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I’m in Veliko Tarnovo having lunch overlooking the Yantra river at the point where it makes a u-turn in between the high cliffs where this town sits. The beautiful scenery and relaxed atmosphere makes it a fitting spot to recap my short scouting trip to Bulgaria. In previous years we had cycled through Bulgaria via the Black Sea Coast and the towns of Shumen, Varna, and Burgas. With drastic increases in traffic along the coast, it was no longer feasible to cycle that way… and besides, we like to mix things up and keep each year of a tour unique unto itself. I really look forward to scouting new routes because it isn’t just a new road to travel with our cyclist, it’s an introduction to a new place that is never quite what you expected and its a chance to meet people who you would never have the chance – or reason – to meet otherwise. A good example of this are Lazar, and Manuela and Marco.
When I met Lazar, he took time out of a busy day preparing for Sliven-Varna-Sliven – the non-stop cycling event known as a brevet which he created. He is also an accomplished randonneur himself – having participated in Boston-Montreal-Boston, Paris-Brest-Paris, among several others around the world. He showed me around his town and we hunched over maps, trying to determine the best routes in the region – he knew most of them. He made a few hotel bookings where language was making it difficult for me.
With my head full of this new knowledge I pushed on further south and arrived the next day to Malko Tarnovo – the southernmost town on our Bulgarian route. There I met Manuela and Marco from Germany who had been cycling for a good part of two years. Starting in Australia they had just crossed from Turkey and were heading back home to Dresden. They were in need of a map of Bulgaria and suggestions on a route to take. Having just driven from the very north to the very south and taking copious notes along the way, I had a few suggestions and a spare map to share with them. It was a nice chance to pass on the good cycling generosity shown to me the day before by Lazar.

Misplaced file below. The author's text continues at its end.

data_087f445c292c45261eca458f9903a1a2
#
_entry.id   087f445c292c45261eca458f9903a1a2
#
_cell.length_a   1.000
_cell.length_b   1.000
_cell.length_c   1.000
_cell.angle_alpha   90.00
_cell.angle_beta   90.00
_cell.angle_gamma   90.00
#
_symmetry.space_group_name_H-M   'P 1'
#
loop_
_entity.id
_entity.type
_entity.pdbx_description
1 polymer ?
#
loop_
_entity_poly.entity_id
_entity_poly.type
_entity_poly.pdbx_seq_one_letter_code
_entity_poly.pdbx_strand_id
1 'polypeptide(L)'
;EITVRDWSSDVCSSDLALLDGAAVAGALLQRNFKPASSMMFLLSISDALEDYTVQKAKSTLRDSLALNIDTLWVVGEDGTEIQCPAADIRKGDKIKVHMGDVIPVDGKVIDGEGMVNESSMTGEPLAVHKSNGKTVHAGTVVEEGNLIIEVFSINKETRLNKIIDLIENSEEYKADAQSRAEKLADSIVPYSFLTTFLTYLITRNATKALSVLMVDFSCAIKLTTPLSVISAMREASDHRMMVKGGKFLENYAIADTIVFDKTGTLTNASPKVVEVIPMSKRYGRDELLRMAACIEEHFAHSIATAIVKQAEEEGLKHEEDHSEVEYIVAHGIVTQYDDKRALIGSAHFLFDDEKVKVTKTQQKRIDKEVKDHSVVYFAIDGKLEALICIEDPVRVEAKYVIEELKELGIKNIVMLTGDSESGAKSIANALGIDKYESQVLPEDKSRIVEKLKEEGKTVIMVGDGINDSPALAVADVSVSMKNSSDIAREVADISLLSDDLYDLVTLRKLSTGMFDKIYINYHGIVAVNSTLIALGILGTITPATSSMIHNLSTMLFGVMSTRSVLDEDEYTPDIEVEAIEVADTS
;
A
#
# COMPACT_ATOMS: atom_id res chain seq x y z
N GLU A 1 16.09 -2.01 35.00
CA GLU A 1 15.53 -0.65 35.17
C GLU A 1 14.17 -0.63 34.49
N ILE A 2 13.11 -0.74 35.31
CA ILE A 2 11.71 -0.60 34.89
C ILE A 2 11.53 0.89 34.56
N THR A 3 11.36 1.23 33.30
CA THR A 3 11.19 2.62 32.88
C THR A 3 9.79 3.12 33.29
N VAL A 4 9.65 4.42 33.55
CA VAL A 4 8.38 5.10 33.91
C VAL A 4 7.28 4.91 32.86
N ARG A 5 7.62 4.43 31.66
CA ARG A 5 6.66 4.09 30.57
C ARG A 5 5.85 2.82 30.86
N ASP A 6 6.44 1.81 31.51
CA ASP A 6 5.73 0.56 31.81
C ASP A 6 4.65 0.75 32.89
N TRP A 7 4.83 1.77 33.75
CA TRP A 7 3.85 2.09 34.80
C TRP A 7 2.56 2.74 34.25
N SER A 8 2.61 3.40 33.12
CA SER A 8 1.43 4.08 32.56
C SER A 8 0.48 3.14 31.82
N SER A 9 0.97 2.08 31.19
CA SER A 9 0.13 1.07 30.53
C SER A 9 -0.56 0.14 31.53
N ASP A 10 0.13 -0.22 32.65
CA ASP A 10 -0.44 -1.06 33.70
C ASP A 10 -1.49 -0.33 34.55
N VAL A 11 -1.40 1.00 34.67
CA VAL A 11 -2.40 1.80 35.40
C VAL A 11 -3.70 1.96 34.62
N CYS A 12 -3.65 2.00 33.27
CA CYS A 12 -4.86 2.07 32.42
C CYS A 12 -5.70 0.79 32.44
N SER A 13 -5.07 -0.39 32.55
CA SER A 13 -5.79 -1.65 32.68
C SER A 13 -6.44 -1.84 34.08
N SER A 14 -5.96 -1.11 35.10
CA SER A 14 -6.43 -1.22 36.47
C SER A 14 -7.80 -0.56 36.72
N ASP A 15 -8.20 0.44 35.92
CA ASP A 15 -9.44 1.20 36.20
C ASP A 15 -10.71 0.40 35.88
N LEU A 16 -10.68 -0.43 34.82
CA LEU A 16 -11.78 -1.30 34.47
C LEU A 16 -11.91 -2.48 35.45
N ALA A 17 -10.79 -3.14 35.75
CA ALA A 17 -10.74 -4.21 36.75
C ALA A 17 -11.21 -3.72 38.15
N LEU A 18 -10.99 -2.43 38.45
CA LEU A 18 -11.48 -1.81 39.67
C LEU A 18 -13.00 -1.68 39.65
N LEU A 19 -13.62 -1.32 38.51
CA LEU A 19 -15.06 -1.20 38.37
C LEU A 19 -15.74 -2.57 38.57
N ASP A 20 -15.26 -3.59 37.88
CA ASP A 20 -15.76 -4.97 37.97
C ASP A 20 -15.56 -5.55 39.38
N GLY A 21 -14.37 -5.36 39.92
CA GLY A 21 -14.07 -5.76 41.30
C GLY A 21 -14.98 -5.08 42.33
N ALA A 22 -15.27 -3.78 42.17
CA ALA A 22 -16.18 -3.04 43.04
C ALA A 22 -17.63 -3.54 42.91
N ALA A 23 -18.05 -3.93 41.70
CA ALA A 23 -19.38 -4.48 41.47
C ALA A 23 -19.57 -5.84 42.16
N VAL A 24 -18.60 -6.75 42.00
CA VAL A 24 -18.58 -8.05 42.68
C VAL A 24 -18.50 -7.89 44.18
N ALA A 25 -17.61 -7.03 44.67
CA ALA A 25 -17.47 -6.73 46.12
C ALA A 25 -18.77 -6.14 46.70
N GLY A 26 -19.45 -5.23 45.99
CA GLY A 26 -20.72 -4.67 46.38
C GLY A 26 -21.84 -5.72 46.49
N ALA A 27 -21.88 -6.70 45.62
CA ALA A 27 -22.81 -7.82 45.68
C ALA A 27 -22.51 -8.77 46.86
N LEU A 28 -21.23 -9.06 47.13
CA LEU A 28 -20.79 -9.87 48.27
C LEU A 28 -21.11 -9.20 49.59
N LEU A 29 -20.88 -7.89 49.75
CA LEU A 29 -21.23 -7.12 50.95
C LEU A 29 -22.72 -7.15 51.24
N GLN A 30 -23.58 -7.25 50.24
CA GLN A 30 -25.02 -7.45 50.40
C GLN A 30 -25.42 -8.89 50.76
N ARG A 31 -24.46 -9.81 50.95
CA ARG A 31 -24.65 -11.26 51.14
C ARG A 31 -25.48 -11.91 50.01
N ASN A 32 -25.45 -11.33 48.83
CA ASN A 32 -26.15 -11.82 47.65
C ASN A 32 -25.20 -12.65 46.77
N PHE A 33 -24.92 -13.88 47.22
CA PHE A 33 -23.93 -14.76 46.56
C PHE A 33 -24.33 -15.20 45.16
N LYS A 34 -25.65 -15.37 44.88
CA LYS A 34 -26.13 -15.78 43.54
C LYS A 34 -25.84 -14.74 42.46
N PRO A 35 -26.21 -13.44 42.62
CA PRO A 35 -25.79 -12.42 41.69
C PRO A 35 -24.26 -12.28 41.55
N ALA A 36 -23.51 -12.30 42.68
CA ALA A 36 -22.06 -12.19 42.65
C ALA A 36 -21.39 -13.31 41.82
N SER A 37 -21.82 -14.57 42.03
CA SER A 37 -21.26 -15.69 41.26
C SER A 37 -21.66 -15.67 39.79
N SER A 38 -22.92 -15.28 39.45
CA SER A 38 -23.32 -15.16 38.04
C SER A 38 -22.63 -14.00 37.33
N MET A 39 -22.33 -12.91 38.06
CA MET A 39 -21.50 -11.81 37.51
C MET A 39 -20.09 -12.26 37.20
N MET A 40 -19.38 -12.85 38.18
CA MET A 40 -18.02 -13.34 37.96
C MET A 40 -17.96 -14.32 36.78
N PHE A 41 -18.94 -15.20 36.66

I think the new route will be alot of fun. Of course it will – it usually is. There are some really lovely roads with pleasant scenery and some stretches that will feel almost like a vacation – light rolling hills, with farm fields and forests stretching out in all directions, limited traffic and just enough villages along the way to find a snack, or a pop, and to practice your Bulgarian.
And when the riders ask me (and they always do)… Is the new route is hilly? Are the roads all smooth and paved? I won’t hesitate to shake my head side to side just as I saw so many Bulgarians doing. Yes, there are the occasional (or somewhat frequent) stretches of rough roads and nasty climbs. There is always a trade off – if you avoid the busy highways, you are likely to run into a mountain or two. I am still trying to think of how I will break that news to the cyclists. Best to start with the good news in Paris.
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